Briefing Sheet: What Do U.S. Adults Think about Child Sexual Abuse?

Much is assumed, but very little is known systematically about adult views on the issue of child sexual abuse prevention. "What Do U.S. Adults Think about Child Sexual Abuse?” reports on our analysis of survey data from over 5,000 adults collected from ten telephone surveys commissioned by Stop It Now! and its local affiliates between 1992 and 2007.  This Briefing Sheet summarizes the report’s key results and implications in order to help policy makers, prevention advocates and concerned citizens communicate the importance of these findings in their work.

Key Results

  • 95% believed that children who are sexually abused are most often abused by someone the child knows.
  • 64% agreed that many children who are sexually abused are abused by other children or adolescents.
  • 72% agreed that it is likely that adults who sexually abuse children live in their communities.
  • 91% said that if they were in a situation where they thought a child was being sexually abused they would intervene.
  • 8% reported that they knew of another adult who might have been sexually abusing a child in the past year. Of those, 65% said that they took action – and 22% stated that they did nothing.
  • 96% agreed that “Child sexual abusers who are in prison for the sexual abuse of a child should get treatment while they are there.” 
  • 69% agreed that “Treatment programs can help abusers stop their sexual abuse of children”

Key Findings

Prevalence rates 

The percentage of adults (29% of women and 14% of men) who stated that they experienced sexual abuse in childhood is consistent with child sexual abuse prevalence rates established in other research with adults. 

Knowledge and awareness is high.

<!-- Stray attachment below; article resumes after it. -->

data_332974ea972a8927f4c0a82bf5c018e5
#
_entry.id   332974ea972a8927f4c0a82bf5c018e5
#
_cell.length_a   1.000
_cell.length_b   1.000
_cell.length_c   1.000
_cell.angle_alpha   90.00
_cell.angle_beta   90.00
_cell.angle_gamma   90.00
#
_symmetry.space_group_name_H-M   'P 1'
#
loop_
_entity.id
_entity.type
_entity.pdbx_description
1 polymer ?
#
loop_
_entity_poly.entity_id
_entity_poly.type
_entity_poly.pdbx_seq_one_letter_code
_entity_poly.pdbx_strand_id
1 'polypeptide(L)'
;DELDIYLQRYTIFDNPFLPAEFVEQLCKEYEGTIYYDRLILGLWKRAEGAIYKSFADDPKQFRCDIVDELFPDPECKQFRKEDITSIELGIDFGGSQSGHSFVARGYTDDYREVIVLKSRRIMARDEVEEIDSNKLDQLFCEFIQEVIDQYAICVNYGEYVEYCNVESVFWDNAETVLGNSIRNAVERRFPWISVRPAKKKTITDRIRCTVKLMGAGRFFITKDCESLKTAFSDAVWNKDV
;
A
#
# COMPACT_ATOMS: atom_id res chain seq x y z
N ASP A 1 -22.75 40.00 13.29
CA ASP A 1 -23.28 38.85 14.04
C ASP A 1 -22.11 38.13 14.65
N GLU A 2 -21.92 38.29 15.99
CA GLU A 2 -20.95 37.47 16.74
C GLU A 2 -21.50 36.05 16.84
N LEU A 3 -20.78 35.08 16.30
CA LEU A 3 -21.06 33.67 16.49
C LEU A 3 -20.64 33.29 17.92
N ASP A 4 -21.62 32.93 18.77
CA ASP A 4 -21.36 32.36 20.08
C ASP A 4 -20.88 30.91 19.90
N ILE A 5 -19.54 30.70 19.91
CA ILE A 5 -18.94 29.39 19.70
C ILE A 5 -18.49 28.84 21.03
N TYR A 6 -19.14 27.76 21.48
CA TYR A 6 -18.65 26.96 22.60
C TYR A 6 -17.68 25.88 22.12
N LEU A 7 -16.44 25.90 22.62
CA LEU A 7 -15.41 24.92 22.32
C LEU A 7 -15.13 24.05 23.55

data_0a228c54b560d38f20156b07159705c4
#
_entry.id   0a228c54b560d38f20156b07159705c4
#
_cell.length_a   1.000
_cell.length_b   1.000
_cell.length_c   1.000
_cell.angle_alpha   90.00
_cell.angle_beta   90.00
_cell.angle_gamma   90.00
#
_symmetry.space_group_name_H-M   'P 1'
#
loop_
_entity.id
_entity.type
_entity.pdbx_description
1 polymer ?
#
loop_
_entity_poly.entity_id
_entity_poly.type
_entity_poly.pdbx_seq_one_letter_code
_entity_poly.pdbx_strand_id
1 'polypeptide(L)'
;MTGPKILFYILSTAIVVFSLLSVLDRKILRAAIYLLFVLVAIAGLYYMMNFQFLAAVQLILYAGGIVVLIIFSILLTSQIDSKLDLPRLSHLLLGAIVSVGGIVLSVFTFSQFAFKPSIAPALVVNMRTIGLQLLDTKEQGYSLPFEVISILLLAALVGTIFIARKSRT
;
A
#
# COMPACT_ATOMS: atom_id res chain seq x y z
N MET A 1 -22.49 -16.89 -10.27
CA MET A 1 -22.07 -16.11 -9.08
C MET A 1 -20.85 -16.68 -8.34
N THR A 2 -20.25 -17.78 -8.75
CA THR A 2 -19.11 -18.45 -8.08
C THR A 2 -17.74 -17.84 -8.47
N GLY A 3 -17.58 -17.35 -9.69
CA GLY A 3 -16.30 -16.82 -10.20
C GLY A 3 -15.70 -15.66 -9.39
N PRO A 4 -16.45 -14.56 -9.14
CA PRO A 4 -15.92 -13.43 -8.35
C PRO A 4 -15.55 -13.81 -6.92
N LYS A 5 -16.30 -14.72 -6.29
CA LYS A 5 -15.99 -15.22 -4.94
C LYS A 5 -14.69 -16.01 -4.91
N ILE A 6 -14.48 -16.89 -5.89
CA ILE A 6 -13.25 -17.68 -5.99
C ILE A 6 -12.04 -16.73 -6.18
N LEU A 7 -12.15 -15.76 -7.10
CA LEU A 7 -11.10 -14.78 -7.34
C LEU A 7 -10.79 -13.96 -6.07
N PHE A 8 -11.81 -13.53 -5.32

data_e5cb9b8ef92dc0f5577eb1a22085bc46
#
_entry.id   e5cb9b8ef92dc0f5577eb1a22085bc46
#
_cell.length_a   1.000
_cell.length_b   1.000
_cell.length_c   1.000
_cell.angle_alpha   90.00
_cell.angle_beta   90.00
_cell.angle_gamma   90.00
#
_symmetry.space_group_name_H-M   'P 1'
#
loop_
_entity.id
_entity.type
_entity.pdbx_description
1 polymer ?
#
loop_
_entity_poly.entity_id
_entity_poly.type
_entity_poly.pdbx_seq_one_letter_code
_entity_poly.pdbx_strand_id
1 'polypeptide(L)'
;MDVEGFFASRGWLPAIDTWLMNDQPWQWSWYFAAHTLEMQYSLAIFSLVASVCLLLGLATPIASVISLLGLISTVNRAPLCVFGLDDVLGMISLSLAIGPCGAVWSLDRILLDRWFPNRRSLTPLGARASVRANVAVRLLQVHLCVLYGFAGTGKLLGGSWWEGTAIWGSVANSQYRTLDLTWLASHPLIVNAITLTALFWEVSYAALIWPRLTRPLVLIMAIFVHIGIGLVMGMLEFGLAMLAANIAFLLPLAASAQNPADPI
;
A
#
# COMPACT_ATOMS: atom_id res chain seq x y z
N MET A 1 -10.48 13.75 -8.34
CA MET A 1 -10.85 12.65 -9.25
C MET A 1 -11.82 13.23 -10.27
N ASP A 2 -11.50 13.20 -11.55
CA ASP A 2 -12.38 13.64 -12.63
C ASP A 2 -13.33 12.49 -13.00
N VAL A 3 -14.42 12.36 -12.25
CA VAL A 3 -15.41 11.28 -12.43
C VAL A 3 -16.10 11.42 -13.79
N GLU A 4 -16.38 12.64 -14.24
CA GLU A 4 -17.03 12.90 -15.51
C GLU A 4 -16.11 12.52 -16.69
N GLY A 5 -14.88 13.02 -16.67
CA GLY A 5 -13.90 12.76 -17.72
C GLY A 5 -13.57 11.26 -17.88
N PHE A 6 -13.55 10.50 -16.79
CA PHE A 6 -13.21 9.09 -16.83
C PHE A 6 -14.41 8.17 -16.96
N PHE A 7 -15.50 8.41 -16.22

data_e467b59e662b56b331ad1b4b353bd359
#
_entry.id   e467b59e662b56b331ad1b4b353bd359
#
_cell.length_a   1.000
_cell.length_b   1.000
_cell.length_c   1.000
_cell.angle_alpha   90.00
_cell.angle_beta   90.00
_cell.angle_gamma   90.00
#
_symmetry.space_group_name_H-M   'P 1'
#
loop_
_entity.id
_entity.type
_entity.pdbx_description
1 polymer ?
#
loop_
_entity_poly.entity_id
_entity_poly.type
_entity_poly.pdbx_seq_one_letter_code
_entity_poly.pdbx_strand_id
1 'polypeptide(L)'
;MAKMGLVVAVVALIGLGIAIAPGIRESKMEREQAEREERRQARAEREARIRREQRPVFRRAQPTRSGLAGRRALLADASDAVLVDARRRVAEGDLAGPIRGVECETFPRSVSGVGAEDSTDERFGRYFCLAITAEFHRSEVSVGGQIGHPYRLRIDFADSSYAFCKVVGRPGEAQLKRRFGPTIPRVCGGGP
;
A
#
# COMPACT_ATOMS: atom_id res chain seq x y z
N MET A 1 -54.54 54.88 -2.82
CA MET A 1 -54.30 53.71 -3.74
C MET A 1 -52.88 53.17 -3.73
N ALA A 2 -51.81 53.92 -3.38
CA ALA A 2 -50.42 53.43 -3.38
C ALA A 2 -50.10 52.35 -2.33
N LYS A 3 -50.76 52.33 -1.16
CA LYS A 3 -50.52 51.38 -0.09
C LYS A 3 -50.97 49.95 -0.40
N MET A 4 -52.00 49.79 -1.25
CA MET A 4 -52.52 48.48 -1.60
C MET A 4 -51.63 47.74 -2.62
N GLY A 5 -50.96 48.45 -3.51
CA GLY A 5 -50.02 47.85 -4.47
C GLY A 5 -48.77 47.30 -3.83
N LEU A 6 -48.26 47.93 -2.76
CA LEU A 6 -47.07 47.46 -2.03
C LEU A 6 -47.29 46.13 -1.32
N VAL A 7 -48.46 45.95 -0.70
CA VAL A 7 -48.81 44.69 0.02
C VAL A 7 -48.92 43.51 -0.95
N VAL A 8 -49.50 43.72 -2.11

Awareness, concern and knowledge about child sexual abuse is relatively high among U.S. adults. The majority of respondents know that people who sexually abuse live in their communities, are mostly known to the child, and are often other children themselves.

Action falls short of awareness and good intentions 

There is a disconnect between widespread adult awareness and concern over the issue of child sexual abuse and the low-level of recognition of situations in people’s daily lives and among their own relationships.

Most adults support treatment for people who sexually offend 

Nearly all adults support specialized treatment for those who are convicted of sexually abusing children, and a clear majority believe treatment can help people stop and control their abusive behavior.

Key Implications

Prevention policies and program efforts can move beyond a primary focus on raising adult awareness to removing barriers to – and providing concrete support for - prevention action in daily life.

Recommended Actions for Policy and Research

  • Fund child sexual abuse prevention efforts at levels commensurate with the severity of the problem.
  • Commission a follow-up national survey to measure change in public attitudes and beliefs, as well as pinpoint opportunities for individual engagement.
  • Fund more evaluation of current prevention programming.
  • Investigate the effectiveness of current public policies on sex offender managementi and how they impact families dealing with child sexual abuse situations.

Recommended Individual Actions

  • Talk with five people about the study results, share what you know about preventing child sexual abuse – and tell us about your experience.
  • Learn and implement daily preventive behaviors such as learning about children’s sexual development, knowing what to ask about hiring policies at your daycare center and everyday actions to keep children safe from sexual harm.
  • Be concerned in advance of a situation of abuse: learn to recognize worrying behaviors that may signal someone’s sexual interest in a child and know the resources for accurate information, guidance and support to overcome barriers to taking action.
  • Advocate for affordable and widely available treatment for all involved.

Read the full Report

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